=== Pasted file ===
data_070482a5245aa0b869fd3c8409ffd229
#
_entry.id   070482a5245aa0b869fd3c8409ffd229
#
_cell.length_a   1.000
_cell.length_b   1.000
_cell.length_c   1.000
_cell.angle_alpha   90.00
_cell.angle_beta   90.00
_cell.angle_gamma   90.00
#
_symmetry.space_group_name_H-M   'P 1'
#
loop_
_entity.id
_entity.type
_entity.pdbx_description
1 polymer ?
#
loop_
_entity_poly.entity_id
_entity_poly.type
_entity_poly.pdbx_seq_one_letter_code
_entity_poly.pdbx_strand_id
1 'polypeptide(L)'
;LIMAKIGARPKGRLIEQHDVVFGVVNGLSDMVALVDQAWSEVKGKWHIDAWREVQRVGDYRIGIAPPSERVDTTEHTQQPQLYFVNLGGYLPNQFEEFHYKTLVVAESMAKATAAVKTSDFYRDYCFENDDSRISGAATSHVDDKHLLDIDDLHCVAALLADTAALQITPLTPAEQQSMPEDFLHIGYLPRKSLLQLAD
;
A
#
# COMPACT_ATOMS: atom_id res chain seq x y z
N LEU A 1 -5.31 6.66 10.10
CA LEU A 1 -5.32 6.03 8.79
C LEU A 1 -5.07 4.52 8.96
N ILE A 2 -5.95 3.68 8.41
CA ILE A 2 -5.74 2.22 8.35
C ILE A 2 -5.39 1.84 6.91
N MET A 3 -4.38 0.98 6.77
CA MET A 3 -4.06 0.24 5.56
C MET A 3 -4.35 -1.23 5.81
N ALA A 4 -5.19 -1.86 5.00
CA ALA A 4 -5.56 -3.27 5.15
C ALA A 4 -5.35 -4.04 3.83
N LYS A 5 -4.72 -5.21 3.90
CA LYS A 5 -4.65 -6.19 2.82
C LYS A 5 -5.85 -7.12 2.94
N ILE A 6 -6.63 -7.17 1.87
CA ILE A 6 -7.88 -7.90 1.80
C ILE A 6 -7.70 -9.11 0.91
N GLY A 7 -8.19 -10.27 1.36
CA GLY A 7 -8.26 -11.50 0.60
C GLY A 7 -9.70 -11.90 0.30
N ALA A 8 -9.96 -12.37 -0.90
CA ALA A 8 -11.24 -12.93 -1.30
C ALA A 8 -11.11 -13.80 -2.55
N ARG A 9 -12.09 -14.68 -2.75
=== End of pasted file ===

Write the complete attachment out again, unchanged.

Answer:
data_070482a5245aa0b869fd3c8409ffd229
#
_entry.id   070482a5245aa0b869fd3c8409ffd229
#
_cell.length_a   1.000
_cell.length_b   1.000
_cell.length_c   1.000
_cell.angle_alpha   90.00
_cell.angle_beta   90.00
_cell.angle_gamma   90.00
#
_symmetry.space_group_name_H-M   'P 1'
#
loop_
_entity.id
_entity.type
_entity.pdbx_description
1 polymer ?
#
loop_
_entity_poly.entity_id
_entity_poly.type
_entity_poly.pdbx_seq_one_letter_code
_entity_poly.pdbx_strand_id
1 'polypeptide(L)'
;LIMAKIGARPKGRLIEQHDVVFGVVNGLSDMVALVDQAWSEVKGKWHIDAWREVQRVGDYRIGIAPPSERVDTTEHTQQPQLYFVNLGGYLPNQFEEFHYKTLVVAESMAKATAAVKTSDFYRDYCFENDDSRISGAATSHVDDKHLLDIDDLHCVAALLADTAALQITPLTPAEQQSMPEDFLHIGYLPRKSLLQLAD
;
A
#
# COMPACT_ATOMS: atom_id res chain seq x y z
N LEU A 1 -5.31 6.66 10.10
CA LEU A 1 -5.32 6.03 8.79
C LEU A 1 -5.07 4.52 8.96
N ILE A 2 -5.95 3.68 8.41
CA ILE A 2 -5.74 2.22 8.35
C ILE A 2 -5.39 1.84 6.91
N MET A 3 -4.38 0.98 6.77
CA MET A 3 -4.06 0.24 5.56
C MET A 3 -4.35 -1.23 5.81
N ALA A 4 -5.19 -1.86 5.00
CA ALA A 4 -5.56 -3.27 5.15
C ALA A 4 -5.35 -4.04 3.83
N LYS A 5 -4.72 -5.21 3.90
CA LYS A 5 -4.65 -6.19 2.82
C LYS A 5 -5.85 -7.12 2.94
N ILE A 6 -6.63 -7.17 1.87
CA ILE A 6 -7.88 -7.90 1.80
C ILE A 6 -7.70 -9.11 0.91
N GLY A 7 -8.19 -10.27 1.36
CA GLY A 7 -8.26 -11.50 0.60
C GLY A 7 -9.70 -11.90 0.30
N ALA A 8 -9.96 -12.37 -0.90
CA ALA A 8 -11.24 -12.93 -1.30
C ALA A 8 -11.11 -13.80 -2.55
N ARG A 9 -12.09 -14.68 -2.75